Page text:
The major players in the LEI market rely on a sophisticated in-house claims management capability. In many ways this function duplicates work that would normally be undertaken by the law firm that actually handles the case. By introducing a model which effectively involves that firm in the risk management process, the insurers and solicitors interests begin to converge; the underwriting position is protected and the need for an expensive in-house policing function starts to disappear.
All personal LEI products are built around a telephone legal helpline that acts as a both a method of accessing legal advice and as the point of contact for claims notification. The established providers have their own in-house helpline facilities. These can be extremely effective, but by their very nature are complex and expensive to manage. To be competitive providers have to closely match resources to utilisation. To provide a quality service the provider needs articulate, efficient and knowledgeable lawyers, prepared to handle large volumes of calls day in day out whilst working in a call centre environment. Such people are very difficult to recruit, even more so when trying to concentrate them in one location. Even when this is achieved retention is a big problem. There are lots of opportunities out there in private practice for just the sort of people the in-house operators are trying to attract to their organisations.
Increasingly alternatives are being examined. At least one established legal helpline provider has abandoned the in-house solution and developed an approach based on lawyers working remotely but linked by a sophisticated telephony system creating a “virtual call centre”. This model gives a much greater degree of flexibility. No longer is the provider tied to one geographic area. The recruitment pool is extended nationwide. By employing home workers, who tend to be much more flexible in terms of hours worked, the provider is able to respond to the peaks and troughs of utilisation inherent in any helpline much more effectively. Furthermore, they do not have the cost burden of a call centre to add to their problems.
Legal helplines were first developed in the early ’80s at a time when lawyers in private practice simply did not have the resources to provide the sort of capability required to offer a legal helpline service at anything like a reasonable cost. That situation has now changed dramatically with an increasing number of large firms out there that not only have the capability but are now competing head to head with the established providers and winning significant pieces of business. The large nationwide law firms have the advantage of already employing significant numbers of lawyers in modern call centre style offices. This gives them the staffing flexibility they need in order manage fluctuations in call usage. The recruitment and retention problem is addressed by the fact that the firm can offer opportunities in career development that are simply not available to the traditional helpline provider.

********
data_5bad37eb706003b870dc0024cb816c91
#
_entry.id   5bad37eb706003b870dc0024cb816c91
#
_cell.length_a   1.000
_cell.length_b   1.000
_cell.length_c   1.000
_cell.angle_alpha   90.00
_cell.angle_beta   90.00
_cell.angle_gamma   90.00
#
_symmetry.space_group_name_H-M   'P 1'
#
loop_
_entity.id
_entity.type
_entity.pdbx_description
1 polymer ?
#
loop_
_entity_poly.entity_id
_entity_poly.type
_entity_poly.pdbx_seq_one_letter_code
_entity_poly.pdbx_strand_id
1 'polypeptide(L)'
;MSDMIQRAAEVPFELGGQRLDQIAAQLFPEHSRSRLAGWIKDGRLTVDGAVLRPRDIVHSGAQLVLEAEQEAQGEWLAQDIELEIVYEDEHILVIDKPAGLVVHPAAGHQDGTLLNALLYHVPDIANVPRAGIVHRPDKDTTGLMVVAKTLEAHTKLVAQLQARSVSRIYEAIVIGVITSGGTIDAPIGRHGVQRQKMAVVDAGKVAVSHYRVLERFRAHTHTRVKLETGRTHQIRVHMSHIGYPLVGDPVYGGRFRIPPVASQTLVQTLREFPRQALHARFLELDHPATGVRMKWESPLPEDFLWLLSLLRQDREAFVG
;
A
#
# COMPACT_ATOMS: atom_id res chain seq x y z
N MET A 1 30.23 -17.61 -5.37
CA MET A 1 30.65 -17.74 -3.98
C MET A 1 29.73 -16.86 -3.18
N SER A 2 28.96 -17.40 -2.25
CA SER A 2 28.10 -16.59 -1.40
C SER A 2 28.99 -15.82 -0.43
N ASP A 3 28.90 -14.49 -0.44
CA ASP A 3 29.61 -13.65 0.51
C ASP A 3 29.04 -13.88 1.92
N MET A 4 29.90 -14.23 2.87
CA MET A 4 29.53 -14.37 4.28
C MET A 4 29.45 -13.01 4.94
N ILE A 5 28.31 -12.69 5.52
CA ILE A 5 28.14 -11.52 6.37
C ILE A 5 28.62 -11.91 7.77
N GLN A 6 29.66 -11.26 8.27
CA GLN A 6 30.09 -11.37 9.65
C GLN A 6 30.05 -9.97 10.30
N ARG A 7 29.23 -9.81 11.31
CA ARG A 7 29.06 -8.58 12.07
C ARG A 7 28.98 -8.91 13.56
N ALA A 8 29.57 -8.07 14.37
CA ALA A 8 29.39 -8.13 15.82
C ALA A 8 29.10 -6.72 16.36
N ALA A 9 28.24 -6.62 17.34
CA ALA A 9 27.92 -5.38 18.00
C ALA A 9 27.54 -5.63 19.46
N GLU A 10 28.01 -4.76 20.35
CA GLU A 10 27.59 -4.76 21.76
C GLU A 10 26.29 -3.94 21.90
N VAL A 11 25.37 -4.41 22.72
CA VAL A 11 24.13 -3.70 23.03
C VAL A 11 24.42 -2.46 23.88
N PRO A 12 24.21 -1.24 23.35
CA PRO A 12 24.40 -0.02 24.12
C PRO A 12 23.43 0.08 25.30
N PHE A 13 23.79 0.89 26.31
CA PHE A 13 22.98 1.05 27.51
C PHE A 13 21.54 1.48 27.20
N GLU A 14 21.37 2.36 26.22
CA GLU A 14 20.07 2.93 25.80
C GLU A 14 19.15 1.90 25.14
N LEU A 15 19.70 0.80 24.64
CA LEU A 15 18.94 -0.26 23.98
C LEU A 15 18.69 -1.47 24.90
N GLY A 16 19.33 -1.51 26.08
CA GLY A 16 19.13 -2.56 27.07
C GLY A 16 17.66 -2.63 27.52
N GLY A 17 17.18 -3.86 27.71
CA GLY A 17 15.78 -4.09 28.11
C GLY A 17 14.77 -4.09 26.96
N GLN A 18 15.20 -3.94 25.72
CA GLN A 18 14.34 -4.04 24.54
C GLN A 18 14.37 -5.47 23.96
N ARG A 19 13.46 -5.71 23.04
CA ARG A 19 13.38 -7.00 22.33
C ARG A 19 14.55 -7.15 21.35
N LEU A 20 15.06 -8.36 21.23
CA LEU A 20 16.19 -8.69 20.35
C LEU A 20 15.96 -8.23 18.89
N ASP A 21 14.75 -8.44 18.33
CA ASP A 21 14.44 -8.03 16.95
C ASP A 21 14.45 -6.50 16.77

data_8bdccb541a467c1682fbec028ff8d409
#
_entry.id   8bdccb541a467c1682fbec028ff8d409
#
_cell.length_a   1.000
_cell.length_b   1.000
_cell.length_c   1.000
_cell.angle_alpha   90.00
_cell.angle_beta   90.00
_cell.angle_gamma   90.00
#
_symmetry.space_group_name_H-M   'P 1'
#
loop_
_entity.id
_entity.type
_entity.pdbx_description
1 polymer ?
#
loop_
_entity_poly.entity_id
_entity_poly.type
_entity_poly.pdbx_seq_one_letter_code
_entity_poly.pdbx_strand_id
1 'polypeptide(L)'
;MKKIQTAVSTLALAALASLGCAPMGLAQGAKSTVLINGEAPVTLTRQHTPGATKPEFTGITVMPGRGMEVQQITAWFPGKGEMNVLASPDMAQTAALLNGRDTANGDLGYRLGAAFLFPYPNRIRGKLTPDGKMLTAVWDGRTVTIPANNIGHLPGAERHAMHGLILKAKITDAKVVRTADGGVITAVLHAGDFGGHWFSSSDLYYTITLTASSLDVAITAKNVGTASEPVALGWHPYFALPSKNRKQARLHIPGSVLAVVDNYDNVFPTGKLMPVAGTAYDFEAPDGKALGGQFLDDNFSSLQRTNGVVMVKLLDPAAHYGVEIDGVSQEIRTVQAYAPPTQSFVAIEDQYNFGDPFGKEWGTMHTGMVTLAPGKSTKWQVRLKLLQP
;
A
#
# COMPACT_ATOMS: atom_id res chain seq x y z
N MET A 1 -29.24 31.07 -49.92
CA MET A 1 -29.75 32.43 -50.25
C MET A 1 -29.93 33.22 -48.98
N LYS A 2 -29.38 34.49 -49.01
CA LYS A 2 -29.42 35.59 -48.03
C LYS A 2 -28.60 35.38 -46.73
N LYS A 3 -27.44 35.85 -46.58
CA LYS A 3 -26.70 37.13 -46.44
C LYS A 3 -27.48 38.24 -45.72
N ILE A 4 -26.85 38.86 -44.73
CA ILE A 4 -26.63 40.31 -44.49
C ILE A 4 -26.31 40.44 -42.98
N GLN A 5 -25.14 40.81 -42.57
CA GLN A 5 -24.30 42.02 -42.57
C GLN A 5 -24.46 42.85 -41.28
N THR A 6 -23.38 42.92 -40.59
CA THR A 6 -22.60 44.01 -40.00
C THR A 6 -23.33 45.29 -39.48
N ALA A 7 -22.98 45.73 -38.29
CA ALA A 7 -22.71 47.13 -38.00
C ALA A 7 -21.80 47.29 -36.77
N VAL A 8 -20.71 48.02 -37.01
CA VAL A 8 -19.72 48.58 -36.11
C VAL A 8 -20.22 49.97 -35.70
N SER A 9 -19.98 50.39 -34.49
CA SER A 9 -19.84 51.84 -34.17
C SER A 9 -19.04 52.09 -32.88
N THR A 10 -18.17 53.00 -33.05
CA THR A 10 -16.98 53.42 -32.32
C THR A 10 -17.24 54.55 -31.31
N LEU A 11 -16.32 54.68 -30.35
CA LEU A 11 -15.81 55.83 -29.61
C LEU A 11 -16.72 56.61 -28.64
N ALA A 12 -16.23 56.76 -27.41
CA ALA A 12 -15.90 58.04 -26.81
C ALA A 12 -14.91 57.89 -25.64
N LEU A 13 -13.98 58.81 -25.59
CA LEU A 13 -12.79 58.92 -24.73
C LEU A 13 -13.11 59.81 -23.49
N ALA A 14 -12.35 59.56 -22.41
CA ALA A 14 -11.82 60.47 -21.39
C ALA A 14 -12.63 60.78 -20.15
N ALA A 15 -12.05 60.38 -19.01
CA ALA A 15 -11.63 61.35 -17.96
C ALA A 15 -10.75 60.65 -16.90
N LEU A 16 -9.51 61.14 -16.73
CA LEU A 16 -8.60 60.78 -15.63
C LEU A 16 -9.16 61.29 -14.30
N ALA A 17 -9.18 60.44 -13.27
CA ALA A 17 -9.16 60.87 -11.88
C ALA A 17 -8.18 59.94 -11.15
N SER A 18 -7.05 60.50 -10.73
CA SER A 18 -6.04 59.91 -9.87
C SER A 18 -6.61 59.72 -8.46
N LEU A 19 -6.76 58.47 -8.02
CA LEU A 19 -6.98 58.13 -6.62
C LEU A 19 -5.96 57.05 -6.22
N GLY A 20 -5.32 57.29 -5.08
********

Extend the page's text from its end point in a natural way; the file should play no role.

Against this backdrop there is an emerging shift in the attitudes of intermediaries, insurers and affinity groups towards what constitutes a real product differentiator. Added-value services were a buzz phrase but for increasing numbers of operators there is a need to deliver value. This approach is creating new opportunities for LEI. So is there a divergence between the ‘customers’ needs’ and the focus of the traditional legal expenses market? The signs are certainly there. While some providers have indicated market growth in the high street intermediary and insurer sector, the increasing demand for bespoke cover has started a shift by a number of insurers, affinity groups and wholesale intermediaries away for the traditional providers to new providers such as Arc.
The question that the traditional LEI market has to answer is whether they can respond to the changing needs and evolve their businesses quickly and cost effectively enough in the future to take advantage of these new opportunities.
A version of this article appeared in Insurance Age in November 2003.